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Hoop Rolling Up Ramp

  1. Dec 20, 2006 #1
    1. The problem statement, all variables and given/known data
    A large hoop rolls without slipping across a horizontal surface. The hoop has a constant translational speed of 9.2 m/s, a mass m of 16 kg, and a radius r of 1.3 m. The moment of inertia of the hoop about its center of mass is 1mr^2. The hoop approaches a 22° incline of height 4 meters and rolls up the incline without slipping.

    All parts of the problem up to this point are shown below under "Relevant Equations"

    f) You lift it beyond the maximum angle, so when the hoop hits the ramp, it climbs but it does slip. Does the hoop go to a higher altitude than it did in part a?

    2. Relevant equations
    a) calculate the total kinetic energy of the hoop as it rolls along the horizontal surface.
    Found to be 1354.24 J
    b) i) Calculate the magnitude of the velocity of the hoop just as it leaves the top of the incline.
    Found to be 6.74 m/s
    ii. Specify the direction of the velocity of the hoop just as it leaves the top of the incline.
    Found to be 22 degrees
    c) Neglecting air resistance, calculate the horizontal distance from the point where the hoop leaves the incline to the point where the sphere strikes the level surface.
    Found to be 7.48 m
    d) Calculate the force of friction (while its on the ramp) and its direction (up the ramp being positive, down the ramp being negative)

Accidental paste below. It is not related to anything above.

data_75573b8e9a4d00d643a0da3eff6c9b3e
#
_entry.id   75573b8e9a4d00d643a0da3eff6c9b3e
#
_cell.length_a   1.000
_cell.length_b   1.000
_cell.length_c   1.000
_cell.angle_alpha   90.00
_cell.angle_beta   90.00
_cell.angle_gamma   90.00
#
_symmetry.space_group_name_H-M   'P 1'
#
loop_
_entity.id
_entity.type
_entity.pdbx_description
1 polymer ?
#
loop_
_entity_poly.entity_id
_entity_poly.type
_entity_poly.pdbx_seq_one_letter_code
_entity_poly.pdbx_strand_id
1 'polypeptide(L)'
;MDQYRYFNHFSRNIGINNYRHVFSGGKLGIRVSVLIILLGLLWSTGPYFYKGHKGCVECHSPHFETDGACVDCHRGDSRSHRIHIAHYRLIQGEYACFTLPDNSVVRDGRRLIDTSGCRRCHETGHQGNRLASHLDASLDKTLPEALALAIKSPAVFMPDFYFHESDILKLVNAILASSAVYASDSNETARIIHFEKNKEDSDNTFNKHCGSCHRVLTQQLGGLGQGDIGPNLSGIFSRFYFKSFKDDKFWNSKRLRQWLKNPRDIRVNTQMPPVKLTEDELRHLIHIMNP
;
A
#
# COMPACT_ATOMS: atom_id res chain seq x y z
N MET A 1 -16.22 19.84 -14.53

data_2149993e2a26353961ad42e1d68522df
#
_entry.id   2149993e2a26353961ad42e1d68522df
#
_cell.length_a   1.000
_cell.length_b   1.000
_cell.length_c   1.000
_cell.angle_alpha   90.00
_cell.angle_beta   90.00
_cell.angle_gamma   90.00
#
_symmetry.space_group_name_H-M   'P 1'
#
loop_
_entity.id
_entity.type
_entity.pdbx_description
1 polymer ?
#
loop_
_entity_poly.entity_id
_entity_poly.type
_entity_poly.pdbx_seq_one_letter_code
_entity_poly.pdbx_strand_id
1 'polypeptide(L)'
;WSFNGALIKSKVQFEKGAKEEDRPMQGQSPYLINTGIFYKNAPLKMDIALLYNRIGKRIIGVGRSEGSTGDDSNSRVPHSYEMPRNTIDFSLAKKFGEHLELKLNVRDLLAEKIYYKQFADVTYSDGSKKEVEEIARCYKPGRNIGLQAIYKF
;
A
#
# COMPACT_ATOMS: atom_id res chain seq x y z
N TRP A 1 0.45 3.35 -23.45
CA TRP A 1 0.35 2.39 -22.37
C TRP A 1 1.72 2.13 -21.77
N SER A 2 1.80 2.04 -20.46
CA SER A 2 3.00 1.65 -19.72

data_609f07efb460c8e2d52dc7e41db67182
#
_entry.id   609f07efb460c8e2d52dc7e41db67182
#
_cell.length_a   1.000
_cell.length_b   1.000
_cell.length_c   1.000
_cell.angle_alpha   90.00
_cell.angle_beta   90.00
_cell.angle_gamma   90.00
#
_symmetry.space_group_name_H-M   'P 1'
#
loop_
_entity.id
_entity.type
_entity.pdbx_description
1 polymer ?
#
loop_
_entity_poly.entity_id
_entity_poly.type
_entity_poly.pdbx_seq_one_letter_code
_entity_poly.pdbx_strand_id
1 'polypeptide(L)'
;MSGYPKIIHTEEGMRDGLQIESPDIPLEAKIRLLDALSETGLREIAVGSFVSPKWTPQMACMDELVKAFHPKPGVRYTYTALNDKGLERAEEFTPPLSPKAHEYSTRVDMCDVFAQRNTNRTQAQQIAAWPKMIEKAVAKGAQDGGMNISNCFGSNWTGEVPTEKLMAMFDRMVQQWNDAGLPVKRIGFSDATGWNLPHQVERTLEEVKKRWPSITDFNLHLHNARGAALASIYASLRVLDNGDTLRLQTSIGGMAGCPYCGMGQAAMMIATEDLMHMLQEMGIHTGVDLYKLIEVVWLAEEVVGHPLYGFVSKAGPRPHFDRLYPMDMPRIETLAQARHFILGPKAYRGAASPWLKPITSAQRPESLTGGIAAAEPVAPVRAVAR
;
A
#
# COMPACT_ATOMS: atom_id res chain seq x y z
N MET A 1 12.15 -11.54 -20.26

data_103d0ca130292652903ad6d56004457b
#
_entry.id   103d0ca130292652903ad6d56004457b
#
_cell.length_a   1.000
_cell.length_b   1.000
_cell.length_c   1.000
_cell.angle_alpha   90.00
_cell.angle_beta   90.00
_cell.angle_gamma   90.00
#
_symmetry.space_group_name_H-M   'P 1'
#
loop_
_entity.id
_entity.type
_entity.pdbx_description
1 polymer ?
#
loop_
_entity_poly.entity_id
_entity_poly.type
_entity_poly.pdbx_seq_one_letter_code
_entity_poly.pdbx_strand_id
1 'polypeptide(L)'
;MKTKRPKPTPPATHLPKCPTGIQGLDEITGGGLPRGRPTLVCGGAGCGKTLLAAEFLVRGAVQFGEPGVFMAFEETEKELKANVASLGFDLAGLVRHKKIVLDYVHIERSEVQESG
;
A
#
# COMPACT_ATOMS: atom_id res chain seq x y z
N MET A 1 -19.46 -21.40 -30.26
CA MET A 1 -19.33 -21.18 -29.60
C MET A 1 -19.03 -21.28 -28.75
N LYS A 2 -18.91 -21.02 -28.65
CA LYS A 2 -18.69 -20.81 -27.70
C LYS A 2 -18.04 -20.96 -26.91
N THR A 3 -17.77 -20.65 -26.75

Found to be 29.38 N
    e) You increase the angle of the ramp to see if the hoop will go farther. What is the MAXIMUM angle of the ramp (above horizontal) you can increase it to without the hoop slipping, if the ramp has coefficient of static friction = 0.42.
    Found to be 40.03 degrees

    3. The attempt at a solution
    I believe the answer would be no, it does not reach a higher altitude because once you exceed the angle found in part (e), the static friction is overcome by the rotational velocity (omega) of the hoop, which allows the hoop to spin faster. This would therefor increase the rotational kinetic energy of the hoop, allowing less for translational kinetic energy and thus less translational velocity so the hoop would not get as high.

    I'm just looking for a confirmation of whether or not I am correct, and an explanation if I am incorrect as this is a crucial question on my homework assignment.


    EDIT - This assignment is due about 1 day from right now, so quick responses would be appreciated.
    Last edited: Dec 20, 2006
  2. jcsd
  3. Dec 21, 2006 #2


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    Staff: Mentor

    Thread moved from Advanced Physics to Introductory Physics.

    CornDog -- you sure about that hoop moment of inertia? That's what you were given? Maybe it's a typo?

    EDIT -- No, it's the right moment of inertia for a hoop.
  4. Dec 21, 2006 #3


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    Science Advisor
    Homework Helper